News & Insights  |  Media Mentions

Related Professionals

Practice Areas


Patricia O'Connell
Senior Communications Manager

Kirk Nahra Comments on LabMD v. FTC Case Being Argued Before Eleventh Circuit

June 21, 2017

Kirk J. Nahra, chair of Wiley Rein’s Privacy & Cybersecurity Practice, was quoted in a June 20 Law360 article on a pivotal case, LabMD v. FTC, that may help determine the Federal Trade Commission’s (FTC) authority to regulate corporate data security. The case, scheduled for argument before the Eleventh Circuit today, was propelled forward after the FTC, in July 2016, overturned a ruling by its own administrative judge. The commissioners concluded that LabMD had not employed essential security systems to protect individuals’ medical data and, as a result, caused “substantial” harm to consumers in violation of Section 5 of the FTC Act. In the absence of direct enforcement authority, the FTC has relied on Section 5 as a catch-all prohibition against unfair and deceptive trade practices, and as a means for the agency to enforce data security compliance.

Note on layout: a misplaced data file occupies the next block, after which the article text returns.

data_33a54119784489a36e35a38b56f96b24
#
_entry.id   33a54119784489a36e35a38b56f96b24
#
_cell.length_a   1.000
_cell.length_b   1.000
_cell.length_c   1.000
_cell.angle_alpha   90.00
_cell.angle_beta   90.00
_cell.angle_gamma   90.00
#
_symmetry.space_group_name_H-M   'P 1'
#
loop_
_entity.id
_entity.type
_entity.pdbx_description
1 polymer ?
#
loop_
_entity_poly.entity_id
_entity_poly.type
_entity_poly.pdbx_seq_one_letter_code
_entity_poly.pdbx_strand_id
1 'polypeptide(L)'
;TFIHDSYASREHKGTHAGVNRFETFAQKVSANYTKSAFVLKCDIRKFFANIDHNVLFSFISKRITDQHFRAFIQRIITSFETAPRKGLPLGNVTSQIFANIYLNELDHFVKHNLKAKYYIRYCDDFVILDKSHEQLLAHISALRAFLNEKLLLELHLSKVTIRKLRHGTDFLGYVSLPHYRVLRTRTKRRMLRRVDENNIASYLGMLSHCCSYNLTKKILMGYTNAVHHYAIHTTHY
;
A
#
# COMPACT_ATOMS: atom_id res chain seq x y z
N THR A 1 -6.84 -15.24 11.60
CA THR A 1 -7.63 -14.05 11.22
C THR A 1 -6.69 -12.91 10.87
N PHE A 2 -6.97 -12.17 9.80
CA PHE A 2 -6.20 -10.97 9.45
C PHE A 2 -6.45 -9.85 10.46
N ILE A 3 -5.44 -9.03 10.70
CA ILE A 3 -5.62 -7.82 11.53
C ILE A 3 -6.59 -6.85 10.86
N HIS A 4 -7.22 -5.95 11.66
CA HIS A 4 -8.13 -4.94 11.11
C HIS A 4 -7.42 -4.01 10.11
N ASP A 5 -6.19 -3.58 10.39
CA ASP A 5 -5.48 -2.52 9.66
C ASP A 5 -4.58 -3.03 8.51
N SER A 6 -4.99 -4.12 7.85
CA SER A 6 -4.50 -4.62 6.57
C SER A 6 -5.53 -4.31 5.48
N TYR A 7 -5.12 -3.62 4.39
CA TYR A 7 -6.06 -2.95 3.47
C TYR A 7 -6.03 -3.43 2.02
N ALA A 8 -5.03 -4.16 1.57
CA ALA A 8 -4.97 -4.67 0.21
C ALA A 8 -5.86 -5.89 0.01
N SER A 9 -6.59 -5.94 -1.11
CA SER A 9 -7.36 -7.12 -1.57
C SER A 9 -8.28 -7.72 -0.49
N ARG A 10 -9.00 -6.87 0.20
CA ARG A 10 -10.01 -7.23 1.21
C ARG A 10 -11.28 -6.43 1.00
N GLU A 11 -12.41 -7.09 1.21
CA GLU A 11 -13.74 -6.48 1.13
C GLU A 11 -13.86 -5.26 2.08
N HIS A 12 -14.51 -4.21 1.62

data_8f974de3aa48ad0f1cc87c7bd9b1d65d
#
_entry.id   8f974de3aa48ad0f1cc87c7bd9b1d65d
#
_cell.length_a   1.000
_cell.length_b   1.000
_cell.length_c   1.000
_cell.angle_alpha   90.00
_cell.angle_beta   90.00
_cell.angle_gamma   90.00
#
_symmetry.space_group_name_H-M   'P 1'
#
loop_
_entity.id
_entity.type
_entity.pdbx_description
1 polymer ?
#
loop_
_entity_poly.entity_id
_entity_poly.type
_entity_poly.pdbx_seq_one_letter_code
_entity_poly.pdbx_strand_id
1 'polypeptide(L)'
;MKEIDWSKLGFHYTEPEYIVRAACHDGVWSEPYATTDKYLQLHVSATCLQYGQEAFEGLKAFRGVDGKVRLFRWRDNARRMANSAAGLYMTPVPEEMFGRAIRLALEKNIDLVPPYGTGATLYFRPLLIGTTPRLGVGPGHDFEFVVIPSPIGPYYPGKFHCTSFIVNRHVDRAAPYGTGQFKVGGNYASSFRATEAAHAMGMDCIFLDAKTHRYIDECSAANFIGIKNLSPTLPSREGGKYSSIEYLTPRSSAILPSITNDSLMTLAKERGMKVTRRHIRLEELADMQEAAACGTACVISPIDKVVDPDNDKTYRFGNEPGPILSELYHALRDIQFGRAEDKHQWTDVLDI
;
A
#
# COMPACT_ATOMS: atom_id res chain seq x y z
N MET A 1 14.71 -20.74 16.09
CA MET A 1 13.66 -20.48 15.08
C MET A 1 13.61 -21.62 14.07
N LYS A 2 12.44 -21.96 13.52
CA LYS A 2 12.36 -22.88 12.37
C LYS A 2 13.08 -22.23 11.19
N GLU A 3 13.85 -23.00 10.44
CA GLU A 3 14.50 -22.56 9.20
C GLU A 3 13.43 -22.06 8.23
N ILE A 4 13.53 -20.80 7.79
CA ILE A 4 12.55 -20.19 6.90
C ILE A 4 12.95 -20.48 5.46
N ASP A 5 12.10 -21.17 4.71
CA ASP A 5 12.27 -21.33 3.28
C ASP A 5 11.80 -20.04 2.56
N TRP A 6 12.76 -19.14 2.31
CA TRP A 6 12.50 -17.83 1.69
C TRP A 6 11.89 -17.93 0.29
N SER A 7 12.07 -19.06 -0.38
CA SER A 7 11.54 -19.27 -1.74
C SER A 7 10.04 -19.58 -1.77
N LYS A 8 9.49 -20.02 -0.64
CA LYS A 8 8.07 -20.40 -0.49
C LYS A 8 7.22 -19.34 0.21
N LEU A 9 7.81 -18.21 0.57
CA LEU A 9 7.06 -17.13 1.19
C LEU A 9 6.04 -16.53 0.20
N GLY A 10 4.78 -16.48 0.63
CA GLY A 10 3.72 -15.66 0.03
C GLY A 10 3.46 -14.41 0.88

“If the court seems interested in restricting the FTC’s activities to situations that involve only some higher level of consumer harm, that will have a material impact on FTC activity in general,” Mr. Nahra told Law360. He also pointed out that such a conclusion would put the agency in a parallel position to plaintiffs in regards to showing harm, while distinguishing the FTC from other privacy regulators that don’t need to demonstrate harm in order to use their enforcement powers.

“If the court is at all sympathetic to LabMD on this issue, that would be enormous – that’s the premise of all of the FTC’s data security cases,” said Mr. Nahra. “That would create the possibility of a huge gap in security enforcement, and in theory could push Congress to actually act in this area.”

“This has always been a weird case – the security problems that were identified, while clearly not good, may not have been anywhere near as bad as many other cases,” Mr. Nahra added. “So the narrowest reading of this case – which is possible – would be that the FTC made a mistake on the facts of this case, without the court getting into any broader philosophical discussion.”